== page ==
Friday May 27, 2022
Scientists are calling a new drug "an important milestone" for its ability to regrow hair and tackle baldness, reported The Sun.
Studies show that half of the people who took the drug grew back a full head of hair.
It has been able to deal with the condition called alopecia areata. NHS says that the condition is common and affects every 15 in 10,000 people in the UK alone.
It is an autoimmune disease where the immune system attacks the hair follicles resulting in hair fall, leaving either small bald patches on the head or causing complete baldness.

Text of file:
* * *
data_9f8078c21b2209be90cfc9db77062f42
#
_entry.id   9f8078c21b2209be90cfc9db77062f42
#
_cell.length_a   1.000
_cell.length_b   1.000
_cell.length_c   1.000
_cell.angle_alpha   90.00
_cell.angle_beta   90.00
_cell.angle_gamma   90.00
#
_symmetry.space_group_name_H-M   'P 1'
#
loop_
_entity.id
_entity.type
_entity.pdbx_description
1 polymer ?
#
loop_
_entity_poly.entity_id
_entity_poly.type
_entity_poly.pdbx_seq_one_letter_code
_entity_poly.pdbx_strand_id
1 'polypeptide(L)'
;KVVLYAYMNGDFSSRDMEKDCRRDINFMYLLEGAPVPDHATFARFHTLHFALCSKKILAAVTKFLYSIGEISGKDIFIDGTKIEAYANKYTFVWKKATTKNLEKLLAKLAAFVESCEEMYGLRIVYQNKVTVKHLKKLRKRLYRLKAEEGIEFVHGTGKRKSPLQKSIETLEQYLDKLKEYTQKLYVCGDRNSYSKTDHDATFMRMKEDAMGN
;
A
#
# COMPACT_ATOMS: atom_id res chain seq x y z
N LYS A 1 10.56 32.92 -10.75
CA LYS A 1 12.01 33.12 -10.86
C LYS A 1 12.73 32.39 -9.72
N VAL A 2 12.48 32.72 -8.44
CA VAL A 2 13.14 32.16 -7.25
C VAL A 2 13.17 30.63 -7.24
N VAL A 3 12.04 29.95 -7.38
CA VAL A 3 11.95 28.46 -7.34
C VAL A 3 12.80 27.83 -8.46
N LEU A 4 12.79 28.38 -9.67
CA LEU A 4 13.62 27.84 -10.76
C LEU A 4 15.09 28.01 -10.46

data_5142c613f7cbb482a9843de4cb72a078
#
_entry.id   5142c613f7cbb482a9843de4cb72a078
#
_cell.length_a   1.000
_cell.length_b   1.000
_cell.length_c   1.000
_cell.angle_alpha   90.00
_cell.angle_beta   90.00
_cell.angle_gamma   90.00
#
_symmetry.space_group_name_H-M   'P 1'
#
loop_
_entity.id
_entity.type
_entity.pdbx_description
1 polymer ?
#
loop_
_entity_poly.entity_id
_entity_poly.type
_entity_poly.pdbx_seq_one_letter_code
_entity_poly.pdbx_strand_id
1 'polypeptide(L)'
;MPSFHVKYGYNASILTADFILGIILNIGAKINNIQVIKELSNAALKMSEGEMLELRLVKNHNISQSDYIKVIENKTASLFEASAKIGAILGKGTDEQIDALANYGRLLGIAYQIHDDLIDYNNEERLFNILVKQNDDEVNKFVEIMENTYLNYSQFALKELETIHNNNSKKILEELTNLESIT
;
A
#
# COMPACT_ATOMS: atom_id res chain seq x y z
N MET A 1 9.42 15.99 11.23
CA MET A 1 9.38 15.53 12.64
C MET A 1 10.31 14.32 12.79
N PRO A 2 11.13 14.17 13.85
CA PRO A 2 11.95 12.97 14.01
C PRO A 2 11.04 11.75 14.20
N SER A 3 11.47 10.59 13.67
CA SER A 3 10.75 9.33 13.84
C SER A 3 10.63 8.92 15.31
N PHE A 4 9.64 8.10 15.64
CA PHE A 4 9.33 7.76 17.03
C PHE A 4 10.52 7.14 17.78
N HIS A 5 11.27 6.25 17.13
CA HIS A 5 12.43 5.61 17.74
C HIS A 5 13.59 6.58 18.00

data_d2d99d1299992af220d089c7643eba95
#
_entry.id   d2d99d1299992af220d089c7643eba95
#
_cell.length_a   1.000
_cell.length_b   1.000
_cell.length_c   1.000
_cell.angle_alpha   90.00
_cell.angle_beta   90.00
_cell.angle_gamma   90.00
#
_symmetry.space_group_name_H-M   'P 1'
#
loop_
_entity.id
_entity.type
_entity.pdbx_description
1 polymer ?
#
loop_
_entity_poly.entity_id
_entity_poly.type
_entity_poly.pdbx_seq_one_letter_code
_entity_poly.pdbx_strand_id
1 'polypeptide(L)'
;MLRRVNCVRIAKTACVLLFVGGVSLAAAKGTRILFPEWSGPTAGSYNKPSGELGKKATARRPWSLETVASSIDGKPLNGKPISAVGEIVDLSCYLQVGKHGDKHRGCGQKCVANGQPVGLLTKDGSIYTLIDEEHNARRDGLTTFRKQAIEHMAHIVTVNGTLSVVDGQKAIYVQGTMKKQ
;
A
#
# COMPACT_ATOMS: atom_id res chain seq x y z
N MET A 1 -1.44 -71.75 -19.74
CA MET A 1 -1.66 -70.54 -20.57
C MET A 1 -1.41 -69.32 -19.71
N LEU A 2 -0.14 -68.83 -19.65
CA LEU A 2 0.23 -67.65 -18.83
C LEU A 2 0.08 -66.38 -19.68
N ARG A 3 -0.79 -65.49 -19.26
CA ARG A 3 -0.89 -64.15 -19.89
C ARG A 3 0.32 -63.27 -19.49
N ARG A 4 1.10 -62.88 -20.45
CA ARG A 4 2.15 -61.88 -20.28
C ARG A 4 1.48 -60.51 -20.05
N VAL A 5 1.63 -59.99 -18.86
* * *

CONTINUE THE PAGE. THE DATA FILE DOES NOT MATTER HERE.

The condition is incurable but some medicines help boost growth.
A drug company recruited over 700 people in the US who suffered from alopecia areata. They were divided into three groups: One received an 8mg twice-daily dosage, another 12mg twice-daily dose, and one received a placebo.
“A statistically significant proportion of patients" witnessed a boost in hair regrowth compared to the placebo group.
About 42% saw approximately 80% of their hair grow back. Some patients, however, suffered from side effects like headaches and acne.
“Today marks an important milestone in advancing new treatments for alopecia areata," said Dr Brett King, a dermatologist at Yale University School of Medicine.
“There is a great need for treatments for this challenging disease," he added.
The drug, called CTP-543, is yet to be approved by drug regulators at FDA.
NHS reports that hair loss can be caused by "stress, weight loss, or iron deficiency."